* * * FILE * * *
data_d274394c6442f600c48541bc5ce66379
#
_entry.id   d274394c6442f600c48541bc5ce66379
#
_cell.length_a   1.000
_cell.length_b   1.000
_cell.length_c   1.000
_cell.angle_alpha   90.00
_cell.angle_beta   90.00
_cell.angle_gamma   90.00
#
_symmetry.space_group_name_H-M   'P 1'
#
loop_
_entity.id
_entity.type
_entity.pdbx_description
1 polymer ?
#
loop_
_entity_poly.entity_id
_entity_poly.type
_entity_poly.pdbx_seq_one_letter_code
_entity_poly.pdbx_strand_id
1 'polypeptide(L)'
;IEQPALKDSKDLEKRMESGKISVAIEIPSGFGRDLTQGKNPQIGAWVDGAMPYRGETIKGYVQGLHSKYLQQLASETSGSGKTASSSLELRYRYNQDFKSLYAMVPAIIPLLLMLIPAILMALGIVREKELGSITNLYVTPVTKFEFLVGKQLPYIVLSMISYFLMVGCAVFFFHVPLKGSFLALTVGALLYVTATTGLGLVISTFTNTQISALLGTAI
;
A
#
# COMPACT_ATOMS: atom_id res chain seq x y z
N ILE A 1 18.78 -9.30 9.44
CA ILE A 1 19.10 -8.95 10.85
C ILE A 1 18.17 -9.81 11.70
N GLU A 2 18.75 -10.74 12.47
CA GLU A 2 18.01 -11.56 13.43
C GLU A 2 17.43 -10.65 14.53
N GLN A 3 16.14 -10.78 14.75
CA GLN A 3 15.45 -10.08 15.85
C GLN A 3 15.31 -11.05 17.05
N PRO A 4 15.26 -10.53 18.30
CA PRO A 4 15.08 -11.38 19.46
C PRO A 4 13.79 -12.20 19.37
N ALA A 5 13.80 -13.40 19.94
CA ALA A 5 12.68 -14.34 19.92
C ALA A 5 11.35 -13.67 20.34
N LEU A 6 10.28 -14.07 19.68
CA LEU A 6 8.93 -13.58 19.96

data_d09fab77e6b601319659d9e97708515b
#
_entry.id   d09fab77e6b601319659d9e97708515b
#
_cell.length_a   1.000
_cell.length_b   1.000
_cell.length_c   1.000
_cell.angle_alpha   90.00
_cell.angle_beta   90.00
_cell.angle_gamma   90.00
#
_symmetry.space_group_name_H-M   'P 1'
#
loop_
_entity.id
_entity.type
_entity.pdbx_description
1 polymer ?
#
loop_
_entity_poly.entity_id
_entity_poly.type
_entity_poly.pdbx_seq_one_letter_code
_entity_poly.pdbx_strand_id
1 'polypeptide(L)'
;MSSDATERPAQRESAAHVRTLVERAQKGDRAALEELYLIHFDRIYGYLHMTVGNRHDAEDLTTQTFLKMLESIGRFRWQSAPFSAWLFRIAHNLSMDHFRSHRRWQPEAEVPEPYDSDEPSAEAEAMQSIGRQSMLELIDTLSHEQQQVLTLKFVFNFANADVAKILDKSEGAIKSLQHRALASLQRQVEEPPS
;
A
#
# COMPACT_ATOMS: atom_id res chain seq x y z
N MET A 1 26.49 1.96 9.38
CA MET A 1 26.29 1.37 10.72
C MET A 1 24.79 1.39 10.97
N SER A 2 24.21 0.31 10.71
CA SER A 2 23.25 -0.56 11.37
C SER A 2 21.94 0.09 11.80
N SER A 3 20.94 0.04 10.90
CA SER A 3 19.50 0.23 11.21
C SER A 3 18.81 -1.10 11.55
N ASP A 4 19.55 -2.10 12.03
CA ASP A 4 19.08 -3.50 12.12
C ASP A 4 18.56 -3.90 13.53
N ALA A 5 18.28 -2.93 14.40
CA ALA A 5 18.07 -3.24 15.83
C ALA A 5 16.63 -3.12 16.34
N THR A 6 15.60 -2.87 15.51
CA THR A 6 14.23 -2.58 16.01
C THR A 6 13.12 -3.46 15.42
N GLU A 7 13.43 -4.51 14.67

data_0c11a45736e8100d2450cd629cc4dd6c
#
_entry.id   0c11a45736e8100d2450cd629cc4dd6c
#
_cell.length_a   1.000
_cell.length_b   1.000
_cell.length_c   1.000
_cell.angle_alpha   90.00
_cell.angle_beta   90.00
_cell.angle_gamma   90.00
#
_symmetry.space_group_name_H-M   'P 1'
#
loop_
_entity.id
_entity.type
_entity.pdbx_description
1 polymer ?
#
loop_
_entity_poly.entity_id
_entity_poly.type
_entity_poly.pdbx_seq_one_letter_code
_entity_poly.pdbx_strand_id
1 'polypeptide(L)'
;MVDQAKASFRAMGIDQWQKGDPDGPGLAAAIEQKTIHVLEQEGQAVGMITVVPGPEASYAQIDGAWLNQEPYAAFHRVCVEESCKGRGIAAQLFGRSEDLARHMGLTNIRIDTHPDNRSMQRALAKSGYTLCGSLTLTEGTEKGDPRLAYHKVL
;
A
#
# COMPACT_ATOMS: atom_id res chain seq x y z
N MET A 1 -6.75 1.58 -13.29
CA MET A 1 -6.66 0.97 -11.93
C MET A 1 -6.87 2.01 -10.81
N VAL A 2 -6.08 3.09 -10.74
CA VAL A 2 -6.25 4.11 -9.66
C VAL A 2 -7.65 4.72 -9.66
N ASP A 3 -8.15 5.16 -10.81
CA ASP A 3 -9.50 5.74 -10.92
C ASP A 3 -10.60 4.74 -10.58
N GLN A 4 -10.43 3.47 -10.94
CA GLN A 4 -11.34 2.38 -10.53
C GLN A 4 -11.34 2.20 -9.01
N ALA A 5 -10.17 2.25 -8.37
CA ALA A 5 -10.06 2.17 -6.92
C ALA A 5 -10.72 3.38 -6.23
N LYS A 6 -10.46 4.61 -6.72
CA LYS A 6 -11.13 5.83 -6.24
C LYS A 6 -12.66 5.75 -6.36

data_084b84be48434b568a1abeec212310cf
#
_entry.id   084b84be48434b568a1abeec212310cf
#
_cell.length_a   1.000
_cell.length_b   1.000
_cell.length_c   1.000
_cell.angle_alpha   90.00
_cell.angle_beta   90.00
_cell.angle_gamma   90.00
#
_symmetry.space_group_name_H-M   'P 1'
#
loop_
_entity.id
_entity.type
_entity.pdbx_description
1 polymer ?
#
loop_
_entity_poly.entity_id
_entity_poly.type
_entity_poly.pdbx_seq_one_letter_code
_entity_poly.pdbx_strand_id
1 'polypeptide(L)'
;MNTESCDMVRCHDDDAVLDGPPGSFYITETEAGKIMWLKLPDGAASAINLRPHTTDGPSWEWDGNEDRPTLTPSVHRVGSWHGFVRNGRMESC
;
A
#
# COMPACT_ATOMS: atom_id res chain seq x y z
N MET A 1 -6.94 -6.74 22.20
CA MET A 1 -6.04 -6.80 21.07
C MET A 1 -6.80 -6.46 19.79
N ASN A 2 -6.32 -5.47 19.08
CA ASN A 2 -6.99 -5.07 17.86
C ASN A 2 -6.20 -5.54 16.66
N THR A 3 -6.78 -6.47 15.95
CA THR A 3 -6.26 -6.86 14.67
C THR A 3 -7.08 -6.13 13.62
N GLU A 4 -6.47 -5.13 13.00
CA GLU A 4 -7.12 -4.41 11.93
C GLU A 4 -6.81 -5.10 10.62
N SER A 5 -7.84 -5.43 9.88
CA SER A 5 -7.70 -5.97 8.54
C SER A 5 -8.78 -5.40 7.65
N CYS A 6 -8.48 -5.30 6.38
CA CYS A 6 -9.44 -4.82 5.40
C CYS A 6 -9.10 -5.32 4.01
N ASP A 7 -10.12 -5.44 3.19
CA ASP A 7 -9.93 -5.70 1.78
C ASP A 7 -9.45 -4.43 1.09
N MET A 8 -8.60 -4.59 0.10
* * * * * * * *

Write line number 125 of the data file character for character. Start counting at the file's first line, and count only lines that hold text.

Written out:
#